Hold The Front Page, an online site carrying news about the UK regional press, reports that 27% of local newspaper editors have been threatened with advertising blockades by councils and other public bodies because of editorial coverage they did not like, and that 40% of the editors surveyed who had been threatened said that the threats had been carried out.
This is nothing new in Carmarthenshire, where meddling by the county council with the editorial independence of our local newspapers has been going on for years. The most recent known example was the blacklisting by County Hall of the South Wales Guardian (see previous posts such as this) late last year.
The survey conducted by Hold The Front Page was anonymous, something which is if anything more disturbing than the fact that there are a lot of town hall bullies at work, because such is the climate of fear that very few of the victims are willing to speak out.
Just as with playground bullies, the only way the cycle can be broken is if the offending local authorities are named and held to account. Hoping that over-mighty council leaders and chief executives and their PR departments will eventually go away is as naive as it is forlorn.
The peculiar half-secret announcement by Carmarthenshire County Council earlier this week that it wants to set up focus groups next week to consider how the council should "further ensure people in Carmarthenshire have access to high quality, accurate information", tells us how the council's press and PR departments like to see themselves.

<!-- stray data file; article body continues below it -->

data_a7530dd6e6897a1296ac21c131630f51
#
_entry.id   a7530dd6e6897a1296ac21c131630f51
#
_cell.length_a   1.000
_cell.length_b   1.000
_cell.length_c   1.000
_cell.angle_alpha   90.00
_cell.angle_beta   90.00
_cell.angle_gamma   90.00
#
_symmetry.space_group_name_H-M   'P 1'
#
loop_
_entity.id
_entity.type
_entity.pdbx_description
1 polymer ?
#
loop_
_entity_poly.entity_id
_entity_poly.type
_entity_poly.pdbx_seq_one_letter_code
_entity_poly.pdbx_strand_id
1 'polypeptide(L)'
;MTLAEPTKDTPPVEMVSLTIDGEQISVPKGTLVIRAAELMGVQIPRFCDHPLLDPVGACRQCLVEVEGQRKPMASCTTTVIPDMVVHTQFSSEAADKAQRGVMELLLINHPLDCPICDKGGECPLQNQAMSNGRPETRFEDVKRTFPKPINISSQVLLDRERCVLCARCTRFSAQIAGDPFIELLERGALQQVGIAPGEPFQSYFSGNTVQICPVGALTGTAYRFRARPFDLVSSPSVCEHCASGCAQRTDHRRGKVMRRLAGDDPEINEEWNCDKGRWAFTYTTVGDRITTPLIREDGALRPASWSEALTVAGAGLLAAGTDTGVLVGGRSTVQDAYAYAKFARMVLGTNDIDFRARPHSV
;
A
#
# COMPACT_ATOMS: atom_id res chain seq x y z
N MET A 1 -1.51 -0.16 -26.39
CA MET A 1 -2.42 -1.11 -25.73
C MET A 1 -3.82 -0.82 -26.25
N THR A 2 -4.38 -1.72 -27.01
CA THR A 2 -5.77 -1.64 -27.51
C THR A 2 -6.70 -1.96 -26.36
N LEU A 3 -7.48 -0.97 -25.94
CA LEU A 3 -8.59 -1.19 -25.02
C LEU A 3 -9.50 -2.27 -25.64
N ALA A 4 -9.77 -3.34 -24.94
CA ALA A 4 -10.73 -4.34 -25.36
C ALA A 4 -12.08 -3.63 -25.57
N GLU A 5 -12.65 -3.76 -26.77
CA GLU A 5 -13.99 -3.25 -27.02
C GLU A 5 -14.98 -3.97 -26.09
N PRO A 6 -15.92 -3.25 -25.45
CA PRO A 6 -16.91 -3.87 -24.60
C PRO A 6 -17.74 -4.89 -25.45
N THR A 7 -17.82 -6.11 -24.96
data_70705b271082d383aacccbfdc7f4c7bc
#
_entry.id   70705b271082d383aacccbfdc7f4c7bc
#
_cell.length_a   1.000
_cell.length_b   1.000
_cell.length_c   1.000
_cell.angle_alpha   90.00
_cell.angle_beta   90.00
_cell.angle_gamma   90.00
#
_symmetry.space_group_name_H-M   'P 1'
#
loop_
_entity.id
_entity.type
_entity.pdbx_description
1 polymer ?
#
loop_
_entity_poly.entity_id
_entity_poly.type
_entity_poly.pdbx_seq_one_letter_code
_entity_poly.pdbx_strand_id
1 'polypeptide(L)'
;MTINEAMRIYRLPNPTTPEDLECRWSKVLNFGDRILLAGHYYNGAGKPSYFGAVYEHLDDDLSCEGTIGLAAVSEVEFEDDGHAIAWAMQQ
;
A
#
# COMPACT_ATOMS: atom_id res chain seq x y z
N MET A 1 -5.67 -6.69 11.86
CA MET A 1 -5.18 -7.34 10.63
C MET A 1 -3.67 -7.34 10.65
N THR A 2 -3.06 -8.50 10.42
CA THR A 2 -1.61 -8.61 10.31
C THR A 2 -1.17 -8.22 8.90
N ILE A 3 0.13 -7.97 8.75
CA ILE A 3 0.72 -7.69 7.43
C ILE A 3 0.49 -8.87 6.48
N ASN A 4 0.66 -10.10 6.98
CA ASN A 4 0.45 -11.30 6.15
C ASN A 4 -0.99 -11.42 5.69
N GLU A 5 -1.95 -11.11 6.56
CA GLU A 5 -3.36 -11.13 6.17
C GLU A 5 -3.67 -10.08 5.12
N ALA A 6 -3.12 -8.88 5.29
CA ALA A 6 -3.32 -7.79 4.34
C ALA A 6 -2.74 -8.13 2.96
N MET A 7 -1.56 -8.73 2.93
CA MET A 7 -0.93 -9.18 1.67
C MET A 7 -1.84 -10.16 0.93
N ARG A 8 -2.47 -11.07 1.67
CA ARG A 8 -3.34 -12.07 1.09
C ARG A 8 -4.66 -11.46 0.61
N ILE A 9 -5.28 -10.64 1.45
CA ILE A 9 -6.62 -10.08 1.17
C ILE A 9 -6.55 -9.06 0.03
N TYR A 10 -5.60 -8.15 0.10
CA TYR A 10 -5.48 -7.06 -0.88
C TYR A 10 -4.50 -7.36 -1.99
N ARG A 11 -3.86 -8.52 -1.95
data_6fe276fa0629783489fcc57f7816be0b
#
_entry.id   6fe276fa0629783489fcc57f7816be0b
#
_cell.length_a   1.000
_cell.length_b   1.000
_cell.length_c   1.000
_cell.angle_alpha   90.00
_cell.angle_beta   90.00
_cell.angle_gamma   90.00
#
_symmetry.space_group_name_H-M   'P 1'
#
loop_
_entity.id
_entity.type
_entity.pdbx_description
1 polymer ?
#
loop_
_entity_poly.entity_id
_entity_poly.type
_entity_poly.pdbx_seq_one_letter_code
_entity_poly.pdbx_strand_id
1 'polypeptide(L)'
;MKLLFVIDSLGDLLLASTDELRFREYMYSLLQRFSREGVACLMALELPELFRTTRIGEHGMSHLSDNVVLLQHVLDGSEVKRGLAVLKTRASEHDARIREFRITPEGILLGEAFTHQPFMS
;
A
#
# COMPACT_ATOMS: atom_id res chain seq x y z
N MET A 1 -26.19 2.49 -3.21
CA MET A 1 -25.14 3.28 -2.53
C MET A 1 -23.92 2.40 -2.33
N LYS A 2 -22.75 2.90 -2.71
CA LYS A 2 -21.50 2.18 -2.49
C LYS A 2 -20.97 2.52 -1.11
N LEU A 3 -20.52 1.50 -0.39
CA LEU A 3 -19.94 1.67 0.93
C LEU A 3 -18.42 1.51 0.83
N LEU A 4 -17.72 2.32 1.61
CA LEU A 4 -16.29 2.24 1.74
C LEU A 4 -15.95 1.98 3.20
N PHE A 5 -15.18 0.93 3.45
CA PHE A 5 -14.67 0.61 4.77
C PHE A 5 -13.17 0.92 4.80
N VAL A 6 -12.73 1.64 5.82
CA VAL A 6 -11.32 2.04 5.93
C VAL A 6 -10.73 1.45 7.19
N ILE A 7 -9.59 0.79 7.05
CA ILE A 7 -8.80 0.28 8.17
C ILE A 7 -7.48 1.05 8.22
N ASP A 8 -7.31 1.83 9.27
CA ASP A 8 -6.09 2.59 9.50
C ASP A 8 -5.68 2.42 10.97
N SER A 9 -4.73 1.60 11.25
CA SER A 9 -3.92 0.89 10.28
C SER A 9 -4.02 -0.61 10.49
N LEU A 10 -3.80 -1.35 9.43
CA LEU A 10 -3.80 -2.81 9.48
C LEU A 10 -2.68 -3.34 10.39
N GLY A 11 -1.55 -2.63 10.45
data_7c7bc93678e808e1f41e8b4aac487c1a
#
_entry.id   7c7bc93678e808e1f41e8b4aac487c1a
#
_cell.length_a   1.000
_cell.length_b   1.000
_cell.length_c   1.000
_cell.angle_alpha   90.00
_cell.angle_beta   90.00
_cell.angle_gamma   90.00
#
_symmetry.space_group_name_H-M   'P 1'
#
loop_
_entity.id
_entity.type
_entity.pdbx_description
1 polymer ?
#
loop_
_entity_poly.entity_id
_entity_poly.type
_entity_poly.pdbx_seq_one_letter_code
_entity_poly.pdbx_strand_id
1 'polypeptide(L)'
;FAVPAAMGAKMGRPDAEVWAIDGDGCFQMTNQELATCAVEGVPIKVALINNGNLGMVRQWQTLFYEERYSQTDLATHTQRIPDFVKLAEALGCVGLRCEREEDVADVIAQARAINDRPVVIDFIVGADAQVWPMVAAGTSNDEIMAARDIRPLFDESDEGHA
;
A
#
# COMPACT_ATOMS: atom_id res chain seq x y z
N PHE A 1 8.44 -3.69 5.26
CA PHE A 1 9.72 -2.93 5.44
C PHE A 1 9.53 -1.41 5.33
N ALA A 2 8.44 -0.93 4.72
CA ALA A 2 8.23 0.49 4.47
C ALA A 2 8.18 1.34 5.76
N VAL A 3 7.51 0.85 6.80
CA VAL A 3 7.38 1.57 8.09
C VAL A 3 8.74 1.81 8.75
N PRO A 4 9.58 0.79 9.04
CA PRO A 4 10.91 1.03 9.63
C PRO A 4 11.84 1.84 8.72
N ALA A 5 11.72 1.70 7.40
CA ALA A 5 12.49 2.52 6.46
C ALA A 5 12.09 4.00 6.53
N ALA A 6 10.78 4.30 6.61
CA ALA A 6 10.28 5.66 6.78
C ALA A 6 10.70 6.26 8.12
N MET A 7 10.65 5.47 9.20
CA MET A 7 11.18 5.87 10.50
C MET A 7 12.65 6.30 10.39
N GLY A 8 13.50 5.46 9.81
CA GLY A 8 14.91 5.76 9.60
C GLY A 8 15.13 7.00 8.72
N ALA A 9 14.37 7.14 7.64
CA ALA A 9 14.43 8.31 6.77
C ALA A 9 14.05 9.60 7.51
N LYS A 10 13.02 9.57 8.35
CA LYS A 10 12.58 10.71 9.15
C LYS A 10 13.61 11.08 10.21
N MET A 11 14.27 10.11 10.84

The view from County Hall is that it churns out top quality, accurate and reliable information which then gets distorted and misreported by irresponsible elements within the press. That was the original justification for launching the council's newspaper.
Examples of very poor quality council press releases are legion in Carmarthenshire. Sometimes they are just gibberish; sometimes they recycle quotes multiple times as they cobble together "new" stories; and sometimes the claims don't stand up to even cursory examination. Sometimes the "information" being conveyed is simply spin, political propaganda or plain untrue (e.g. the Sainsbury's press release).
A prime example of how little importance is attached to accurate and truthful reporting came shortly after news broke that the South Wales Guardian was being blacklisted.
The council's press office went to work to tell us, with a completely straight face, that the withdrawal of advertising had nothing to do with criticism by the paper of the council. It was purely a commercial decision based on the newspaper's circulation, suggesting for good measure that the paper should stop whining and try to sell more copies.
A couple of months later, advertising with the Guardian quietly resumed, giving the lie to the council's earlier statement. So much for truth, reliability and accuracy.
As the president of the Newspaper Society, Adrian Jeakings told Hold The Front Page:
Local newspapers’ ability to hold authority and the powerful to account
on behalf of their readers underpins local democracy in Britain and we
are in serious danger of seeing this become irreparably damaged.
Let's hope that someone sticks that quote up on the walls of the offices of the Carmarthen Journal and Llanelli Star.